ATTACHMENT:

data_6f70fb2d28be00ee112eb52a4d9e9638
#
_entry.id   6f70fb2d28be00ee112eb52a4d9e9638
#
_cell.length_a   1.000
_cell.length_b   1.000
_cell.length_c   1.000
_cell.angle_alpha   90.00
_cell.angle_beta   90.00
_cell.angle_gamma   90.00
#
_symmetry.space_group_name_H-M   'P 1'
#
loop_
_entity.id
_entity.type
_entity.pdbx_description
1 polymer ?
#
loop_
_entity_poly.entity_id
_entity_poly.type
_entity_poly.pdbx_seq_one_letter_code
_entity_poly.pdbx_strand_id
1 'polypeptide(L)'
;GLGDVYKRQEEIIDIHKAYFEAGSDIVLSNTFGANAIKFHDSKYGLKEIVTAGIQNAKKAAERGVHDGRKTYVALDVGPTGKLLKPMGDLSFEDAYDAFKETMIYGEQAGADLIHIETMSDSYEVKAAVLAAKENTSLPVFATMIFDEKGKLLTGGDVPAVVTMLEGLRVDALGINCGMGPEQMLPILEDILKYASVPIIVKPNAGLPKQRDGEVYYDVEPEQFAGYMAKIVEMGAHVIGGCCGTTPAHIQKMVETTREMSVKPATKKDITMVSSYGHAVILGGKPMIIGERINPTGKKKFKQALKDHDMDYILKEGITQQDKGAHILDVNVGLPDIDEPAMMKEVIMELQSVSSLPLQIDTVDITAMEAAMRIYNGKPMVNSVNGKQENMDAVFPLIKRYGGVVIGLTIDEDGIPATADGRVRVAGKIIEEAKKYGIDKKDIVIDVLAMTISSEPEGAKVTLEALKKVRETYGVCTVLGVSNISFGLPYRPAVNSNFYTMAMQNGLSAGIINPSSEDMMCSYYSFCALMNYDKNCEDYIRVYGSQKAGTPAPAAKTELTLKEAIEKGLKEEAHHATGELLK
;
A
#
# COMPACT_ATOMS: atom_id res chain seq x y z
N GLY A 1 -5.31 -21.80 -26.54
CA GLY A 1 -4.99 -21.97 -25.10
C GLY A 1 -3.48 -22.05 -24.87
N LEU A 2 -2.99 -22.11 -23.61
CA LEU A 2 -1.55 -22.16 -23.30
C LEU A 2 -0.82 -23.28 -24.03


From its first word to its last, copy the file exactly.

data_6f70fb2d28be00ee112eb52a4d9e9638
#
_entry.id   6f70fb2d28be00ee112eb52a4d9e9638
#
_cell.length_a   1.000
_cell.length_b   1.000
_cell.length_c   1.000
_cell.angle_alpha   90.00
_cell.angle_beta   90.00
_cell.angle_gamma   90.00
#
_symmetry.space_group_name_H-M   'P 1'
#
loop_
_entity.id
_entity.type
_entity.pdbx_description
1 polymer ?
#
loop_
_entity_poly.entity_id
_entity_poly.type
_entity_poly.pdbx_seq_one_letter_code
_entity_poly.pdbx_strand_id
1 'polypeptide(L)'
;GLGDVYKRQEEIIDIHKAYFEAGSDIVLSNTFGANAIKFHDSKYGLKEIVTAGIQNAKKAAERGVHDGRKTYVALDVGPTGKLLKPMGDLSFEDAYDAFKETMIYGEQAGADLIHIETMSDSYEVKAAVLAAKENTSLPVFATMIFDEKGKLLTGGDVPAVVTMLEGLRVDALGINCGMGPEQMLPILEDILKYASVPIIVKPNAGLPKQRDGEVYYDVEPEQFAGYMAKIVEMGAHVIGGCCGTTPAHIQKMVETTREMSVKPATKKDITMVSSYGHAVILGGKPMIIGERINPTGKKKFKQALKDHDMDYILKEGITQQDKGAHILDVNVGLPDIDEPAMMKEVIMELQSVSSLPLQIDTVDITAMEAAMRIYNGKPMVNSVNGKQENMDAVFPLIKRYGGVVIGLTIDEDGIPATADGRVRVAGKIIEEAKKYGIDKKDIVIDVLAMTISSEPEGAKVTLEALKKVRETYGVCTVLGVSNISFGLPYRPAVNSNFYTMAMQNGLSAGIINPSSEDMMCSYYSFCALMNYDKNCEDYIRVYGSQKAGTPAPAAKTELTLKEAIEKGLKEEAHHATGELLK
;
A
#
# COMPACT_ATOMS: atom_id res chain seq x y z
N GLY A 1 -5.31 -21.80 -26.54
CA GLY A 1 -4.99 -21.97 -25.10
C GLY A 1 -3.48 -22.05 -24.87
N LEU A 2 -2.99 -22.11 -23.61
CA LEU A 2 -1.55 -22.16 -23.30
C LEU A 2 -0.82 -23.28 -24.03